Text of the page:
North Korea Confidential: Private Markets, Fashion Trends, Prison Camps, Dissenters and Defectors
by Daniel Tudor and James Pearson
I have read a few books related to North Korea and with that you can say that I am quite intrigued by this mysterious and fascinating country. And so when I found this book written by Daniel Tudor, who is The Economist's Korea Correspondent, I quickly grabbed a copy.
It is an interesting read, and it proposes that the lives of North Koreans is not quite what the usual reports or news make them out to be, even more so since the recent devastating famine of the 1990s which became a catalyst for change, with black markets for skinny jeans, homemade beer, DVDs and USB sticks for foreign movies and TV shows, computers and such.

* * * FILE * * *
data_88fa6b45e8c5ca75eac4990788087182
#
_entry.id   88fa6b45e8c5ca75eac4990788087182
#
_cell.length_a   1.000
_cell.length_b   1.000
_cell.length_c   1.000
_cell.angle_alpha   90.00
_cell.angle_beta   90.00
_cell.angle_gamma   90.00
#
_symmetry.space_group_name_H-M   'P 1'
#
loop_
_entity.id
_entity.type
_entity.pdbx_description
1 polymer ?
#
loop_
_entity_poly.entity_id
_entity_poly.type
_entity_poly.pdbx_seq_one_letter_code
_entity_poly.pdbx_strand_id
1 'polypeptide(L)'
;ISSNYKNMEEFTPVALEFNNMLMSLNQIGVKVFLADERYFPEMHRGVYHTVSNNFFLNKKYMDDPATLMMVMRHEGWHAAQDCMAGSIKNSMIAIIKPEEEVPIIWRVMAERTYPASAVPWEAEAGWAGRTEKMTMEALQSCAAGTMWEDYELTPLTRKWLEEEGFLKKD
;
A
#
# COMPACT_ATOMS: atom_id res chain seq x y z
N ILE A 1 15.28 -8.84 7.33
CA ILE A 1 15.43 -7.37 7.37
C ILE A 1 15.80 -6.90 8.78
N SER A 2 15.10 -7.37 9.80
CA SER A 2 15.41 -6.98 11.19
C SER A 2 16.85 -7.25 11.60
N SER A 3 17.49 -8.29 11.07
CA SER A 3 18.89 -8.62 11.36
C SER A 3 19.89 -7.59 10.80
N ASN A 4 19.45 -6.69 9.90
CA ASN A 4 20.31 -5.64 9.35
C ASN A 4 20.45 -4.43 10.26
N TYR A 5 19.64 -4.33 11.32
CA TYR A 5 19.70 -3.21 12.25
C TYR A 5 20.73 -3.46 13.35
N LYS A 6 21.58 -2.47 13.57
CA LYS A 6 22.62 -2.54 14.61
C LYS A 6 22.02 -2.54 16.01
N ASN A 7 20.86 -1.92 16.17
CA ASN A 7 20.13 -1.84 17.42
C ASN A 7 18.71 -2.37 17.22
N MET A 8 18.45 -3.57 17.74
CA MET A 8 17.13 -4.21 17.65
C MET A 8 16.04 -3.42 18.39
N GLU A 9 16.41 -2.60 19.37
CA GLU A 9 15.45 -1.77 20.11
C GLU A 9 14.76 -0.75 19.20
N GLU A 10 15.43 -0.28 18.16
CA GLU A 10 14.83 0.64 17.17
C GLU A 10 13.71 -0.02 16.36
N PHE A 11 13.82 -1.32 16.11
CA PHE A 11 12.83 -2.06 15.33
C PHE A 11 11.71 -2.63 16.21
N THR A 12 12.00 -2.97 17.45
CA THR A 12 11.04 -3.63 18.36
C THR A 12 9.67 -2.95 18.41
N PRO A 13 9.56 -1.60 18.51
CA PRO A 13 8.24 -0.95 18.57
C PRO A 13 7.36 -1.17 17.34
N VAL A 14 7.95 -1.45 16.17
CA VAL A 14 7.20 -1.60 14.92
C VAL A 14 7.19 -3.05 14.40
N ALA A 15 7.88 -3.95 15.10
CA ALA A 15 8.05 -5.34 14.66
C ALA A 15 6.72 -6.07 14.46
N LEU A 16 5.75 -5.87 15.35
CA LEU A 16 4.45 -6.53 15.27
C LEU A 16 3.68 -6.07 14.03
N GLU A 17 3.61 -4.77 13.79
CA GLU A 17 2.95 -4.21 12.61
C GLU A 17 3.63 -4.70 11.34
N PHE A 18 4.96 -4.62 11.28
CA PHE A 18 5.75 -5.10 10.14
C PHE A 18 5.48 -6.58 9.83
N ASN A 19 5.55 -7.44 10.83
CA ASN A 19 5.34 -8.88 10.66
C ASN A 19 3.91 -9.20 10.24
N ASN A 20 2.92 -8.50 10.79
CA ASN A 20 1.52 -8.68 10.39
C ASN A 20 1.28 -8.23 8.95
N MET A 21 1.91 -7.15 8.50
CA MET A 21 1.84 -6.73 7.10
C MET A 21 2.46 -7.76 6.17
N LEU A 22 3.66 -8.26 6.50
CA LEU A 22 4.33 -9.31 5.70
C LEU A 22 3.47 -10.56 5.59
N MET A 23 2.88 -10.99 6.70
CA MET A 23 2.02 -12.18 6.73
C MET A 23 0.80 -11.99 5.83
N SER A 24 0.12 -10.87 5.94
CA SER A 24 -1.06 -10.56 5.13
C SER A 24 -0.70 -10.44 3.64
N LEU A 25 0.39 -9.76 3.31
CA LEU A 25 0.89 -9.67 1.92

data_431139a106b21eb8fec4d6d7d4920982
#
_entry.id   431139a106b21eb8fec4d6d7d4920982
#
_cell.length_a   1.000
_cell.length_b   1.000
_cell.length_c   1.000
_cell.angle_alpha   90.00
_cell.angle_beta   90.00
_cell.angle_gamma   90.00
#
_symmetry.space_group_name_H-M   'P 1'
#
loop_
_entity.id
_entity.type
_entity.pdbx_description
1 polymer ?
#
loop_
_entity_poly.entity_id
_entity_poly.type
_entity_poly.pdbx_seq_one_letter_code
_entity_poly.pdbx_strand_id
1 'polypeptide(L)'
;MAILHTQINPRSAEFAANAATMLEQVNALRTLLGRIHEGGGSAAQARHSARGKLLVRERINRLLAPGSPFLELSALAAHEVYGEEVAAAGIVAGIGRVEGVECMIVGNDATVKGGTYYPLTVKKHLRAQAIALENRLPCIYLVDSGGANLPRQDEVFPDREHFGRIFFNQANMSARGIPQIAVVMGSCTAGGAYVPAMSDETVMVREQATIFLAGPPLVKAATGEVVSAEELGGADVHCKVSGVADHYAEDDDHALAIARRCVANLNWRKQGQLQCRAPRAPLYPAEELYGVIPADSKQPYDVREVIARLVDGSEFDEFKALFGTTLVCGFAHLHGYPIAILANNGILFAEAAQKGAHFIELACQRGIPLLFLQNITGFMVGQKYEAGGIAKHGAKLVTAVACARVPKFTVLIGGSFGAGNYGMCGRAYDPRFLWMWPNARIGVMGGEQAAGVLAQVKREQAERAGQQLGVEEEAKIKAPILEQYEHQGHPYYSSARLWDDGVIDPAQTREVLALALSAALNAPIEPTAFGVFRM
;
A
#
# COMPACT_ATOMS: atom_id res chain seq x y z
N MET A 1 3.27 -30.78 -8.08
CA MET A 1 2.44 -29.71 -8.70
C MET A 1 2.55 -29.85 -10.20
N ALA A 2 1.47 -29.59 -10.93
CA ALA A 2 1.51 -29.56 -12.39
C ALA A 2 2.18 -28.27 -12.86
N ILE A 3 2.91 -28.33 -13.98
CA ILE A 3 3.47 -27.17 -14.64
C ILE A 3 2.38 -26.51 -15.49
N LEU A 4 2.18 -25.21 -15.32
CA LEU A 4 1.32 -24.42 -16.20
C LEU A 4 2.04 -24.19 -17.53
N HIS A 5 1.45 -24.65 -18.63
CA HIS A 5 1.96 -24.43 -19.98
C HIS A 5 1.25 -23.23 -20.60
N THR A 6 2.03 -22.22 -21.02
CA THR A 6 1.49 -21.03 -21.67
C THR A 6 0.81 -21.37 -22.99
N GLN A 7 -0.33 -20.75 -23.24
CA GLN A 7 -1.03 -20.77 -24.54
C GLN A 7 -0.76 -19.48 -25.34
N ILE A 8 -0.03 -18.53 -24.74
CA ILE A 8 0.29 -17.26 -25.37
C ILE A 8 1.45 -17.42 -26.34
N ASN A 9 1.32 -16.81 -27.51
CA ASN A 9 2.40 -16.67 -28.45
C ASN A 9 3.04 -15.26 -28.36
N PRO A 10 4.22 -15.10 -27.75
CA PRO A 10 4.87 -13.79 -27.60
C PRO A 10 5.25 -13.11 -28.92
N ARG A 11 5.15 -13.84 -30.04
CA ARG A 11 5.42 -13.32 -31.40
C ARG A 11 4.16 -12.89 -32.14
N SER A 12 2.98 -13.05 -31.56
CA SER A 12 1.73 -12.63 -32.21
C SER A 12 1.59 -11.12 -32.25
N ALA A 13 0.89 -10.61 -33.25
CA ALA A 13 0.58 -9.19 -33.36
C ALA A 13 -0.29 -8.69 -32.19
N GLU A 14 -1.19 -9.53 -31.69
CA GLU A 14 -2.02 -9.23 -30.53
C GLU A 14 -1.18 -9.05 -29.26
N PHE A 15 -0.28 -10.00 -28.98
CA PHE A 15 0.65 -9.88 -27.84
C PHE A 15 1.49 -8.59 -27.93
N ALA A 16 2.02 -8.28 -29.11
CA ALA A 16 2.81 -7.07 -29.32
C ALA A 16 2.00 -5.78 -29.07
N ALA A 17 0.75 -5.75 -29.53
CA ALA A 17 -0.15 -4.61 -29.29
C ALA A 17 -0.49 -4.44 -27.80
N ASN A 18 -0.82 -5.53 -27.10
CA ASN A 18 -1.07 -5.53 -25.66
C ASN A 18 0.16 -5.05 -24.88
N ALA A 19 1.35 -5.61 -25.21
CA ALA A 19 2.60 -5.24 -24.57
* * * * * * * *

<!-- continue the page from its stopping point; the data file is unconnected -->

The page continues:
North Koreans may know more than you think they do and most no longer believe that South Koreans are worse off than them, but are in fact living lives far beyond what they can imagine.
The authors conclude that, "the most likely scenario for North Korea in the short and medium term is the gradual opening of the country under the rule of the current regime. But North Korea, this profit-driven, feudalistic, traditional Korean “socialist paradise,” has long had the power to surprise. No-one really knows what the North Korea of 10 or 20 years hence will look like. In the meantime, we continue to watch with a mixture of frustration and hope."
If you are curious like me about this country, this is a highly recommended read; the best by far.